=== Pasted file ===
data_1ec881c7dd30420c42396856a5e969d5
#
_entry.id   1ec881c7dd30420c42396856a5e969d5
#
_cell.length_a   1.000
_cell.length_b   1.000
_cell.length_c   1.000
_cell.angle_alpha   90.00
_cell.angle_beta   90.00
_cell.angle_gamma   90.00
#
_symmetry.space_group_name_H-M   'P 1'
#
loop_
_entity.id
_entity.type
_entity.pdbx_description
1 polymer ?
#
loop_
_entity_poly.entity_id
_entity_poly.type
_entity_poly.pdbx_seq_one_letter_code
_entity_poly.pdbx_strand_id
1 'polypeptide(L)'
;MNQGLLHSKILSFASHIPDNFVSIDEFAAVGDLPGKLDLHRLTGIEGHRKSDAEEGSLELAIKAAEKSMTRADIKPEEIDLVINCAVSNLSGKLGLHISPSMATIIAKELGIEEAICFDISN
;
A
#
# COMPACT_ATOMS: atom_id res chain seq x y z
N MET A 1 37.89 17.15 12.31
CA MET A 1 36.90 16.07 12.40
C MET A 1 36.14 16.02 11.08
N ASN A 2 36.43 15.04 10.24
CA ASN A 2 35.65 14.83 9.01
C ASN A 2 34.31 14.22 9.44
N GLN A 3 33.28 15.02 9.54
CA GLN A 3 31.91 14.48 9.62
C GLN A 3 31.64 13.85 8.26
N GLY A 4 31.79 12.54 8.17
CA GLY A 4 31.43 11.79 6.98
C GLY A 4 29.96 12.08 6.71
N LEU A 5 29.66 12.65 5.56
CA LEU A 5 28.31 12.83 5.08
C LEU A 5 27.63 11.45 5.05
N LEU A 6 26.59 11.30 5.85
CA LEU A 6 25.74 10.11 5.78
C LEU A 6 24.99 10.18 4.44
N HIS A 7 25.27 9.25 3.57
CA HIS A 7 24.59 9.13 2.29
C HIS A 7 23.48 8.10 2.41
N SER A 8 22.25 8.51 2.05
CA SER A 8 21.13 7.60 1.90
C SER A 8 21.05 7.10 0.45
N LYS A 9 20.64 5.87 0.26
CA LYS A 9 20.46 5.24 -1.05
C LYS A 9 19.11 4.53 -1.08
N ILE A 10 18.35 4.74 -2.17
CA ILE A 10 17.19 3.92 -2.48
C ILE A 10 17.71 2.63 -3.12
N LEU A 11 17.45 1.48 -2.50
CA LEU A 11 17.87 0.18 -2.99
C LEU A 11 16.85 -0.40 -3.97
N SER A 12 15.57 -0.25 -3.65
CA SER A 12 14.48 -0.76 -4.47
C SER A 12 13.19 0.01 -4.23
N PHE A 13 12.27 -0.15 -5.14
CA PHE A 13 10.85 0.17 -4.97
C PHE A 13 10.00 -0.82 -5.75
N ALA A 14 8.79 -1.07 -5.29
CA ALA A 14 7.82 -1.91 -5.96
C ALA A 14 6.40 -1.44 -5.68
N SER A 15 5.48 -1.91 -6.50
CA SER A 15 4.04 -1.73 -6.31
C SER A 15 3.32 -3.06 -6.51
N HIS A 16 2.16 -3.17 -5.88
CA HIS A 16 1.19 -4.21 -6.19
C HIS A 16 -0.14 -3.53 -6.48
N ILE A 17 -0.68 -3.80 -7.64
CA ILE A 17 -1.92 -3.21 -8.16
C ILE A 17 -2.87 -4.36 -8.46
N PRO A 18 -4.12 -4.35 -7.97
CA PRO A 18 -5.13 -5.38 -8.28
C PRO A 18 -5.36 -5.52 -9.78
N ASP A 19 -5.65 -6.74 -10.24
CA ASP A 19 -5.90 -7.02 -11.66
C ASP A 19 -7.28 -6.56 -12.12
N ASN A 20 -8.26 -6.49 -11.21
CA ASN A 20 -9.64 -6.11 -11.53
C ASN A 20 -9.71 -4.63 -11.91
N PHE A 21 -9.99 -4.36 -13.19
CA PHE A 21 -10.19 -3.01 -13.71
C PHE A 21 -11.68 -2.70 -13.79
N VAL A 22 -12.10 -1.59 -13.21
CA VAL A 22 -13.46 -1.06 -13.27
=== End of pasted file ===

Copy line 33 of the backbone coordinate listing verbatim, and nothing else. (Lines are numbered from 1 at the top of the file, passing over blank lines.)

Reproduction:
C MET A 1 36.14 16.02 11.08